• Tom B says:

    Jesse – Keep in mind that there's a difference between the WPW pattern on the 12-lead ECG (like this one, a short PR-interval and delta waves) and the WPW Syndrome, which involves various tachycardias that are enabled by the presence of an accessory pathway.Atrial fibrillation in the presence of an accessory pathway can be quite dangerous. That's the polymorphic rhythm where the shortest R-R interval of 240 ms or less indicates an increased danger of VF.The other tachycardias you might hear about are the orthodromic reciprocating tachycardia (down the AV-node and up the accessory pathway) which is generally a narrow complex rhythm, and the antidromic reciprocating tachycarida (down the accessory pathway and up the AV-node) which is generally a wide complex tachycardia.These tachycardias are sometimes referred to as AVRT (AV-reentrant tachycardias) as opposed to AVNRT (AV-nodal reentrant tachycardias) which do not involve an accessory pathway.At least, that's my limited understanding! You can learn more by Googling these terms.Thanks for commenting!Tom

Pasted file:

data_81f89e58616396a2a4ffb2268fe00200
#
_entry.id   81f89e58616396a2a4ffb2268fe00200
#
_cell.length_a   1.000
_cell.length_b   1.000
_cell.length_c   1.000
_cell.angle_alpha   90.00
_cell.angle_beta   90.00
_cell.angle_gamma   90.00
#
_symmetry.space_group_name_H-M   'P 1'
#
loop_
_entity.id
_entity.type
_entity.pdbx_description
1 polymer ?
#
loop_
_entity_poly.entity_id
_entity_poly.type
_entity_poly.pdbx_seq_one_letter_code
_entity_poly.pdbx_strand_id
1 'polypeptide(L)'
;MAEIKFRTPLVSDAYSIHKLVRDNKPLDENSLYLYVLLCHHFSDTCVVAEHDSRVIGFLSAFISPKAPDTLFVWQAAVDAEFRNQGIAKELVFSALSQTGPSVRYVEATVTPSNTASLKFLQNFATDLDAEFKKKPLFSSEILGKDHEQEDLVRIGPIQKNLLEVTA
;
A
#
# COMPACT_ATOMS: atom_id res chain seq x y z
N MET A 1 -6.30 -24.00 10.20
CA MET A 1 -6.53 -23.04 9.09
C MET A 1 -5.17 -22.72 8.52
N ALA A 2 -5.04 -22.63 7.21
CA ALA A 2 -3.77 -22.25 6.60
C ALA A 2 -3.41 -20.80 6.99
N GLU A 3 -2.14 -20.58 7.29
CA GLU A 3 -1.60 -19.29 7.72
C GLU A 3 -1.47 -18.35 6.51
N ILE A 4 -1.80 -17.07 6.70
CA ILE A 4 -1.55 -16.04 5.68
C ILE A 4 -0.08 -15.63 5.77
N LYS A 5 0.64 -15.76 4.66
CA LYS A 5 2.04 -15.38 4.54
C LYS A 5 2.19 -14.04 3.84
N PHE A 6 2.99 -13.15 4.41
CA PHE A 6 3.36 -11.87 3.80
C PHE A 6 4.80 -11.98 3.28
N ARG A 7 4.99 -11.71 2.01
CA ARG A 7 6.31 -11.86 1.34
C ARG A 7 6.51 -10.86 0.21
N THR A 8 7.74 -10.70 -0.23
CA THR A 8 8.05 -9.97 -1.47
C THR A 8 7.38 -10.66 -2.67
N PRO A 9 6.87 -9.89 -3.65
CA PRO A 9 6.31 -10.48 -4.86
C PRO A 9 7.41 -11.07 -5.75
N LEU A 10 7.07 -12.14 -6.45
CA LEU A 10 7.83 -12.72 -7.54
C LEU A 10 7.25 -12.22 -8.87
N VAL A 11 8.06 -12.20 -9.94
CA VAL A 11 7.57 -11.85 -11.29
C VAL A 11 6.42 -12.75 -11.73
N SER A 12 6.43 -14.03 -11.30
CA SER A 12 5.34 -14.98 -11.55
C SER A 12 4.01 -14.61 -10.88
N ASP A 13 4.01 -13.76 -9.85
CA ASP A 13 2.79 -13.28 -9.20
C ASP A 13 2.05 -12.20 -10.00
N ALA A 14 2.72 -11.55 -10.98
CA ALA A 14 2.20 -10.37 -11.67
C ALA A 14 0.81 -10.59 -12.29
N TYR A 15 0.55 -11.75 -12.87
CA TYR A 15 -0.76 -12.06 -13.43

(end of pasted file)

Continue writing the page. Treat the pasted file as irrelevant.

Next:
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EMS 12-Lead

Cardiac Rhythm Analysis, 12-Lead ECG Interpretation, Resuscitation

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Comments
know it all parapup
83 Year Old Male: Shortness of Breath
@ Kyle I would question your authority to call out people for not having a license or being a know it all parapup when your tx basically entails "call medical control." I think we can both agree that his cardiac output is not great at all. I assume your reluctance to give him any other…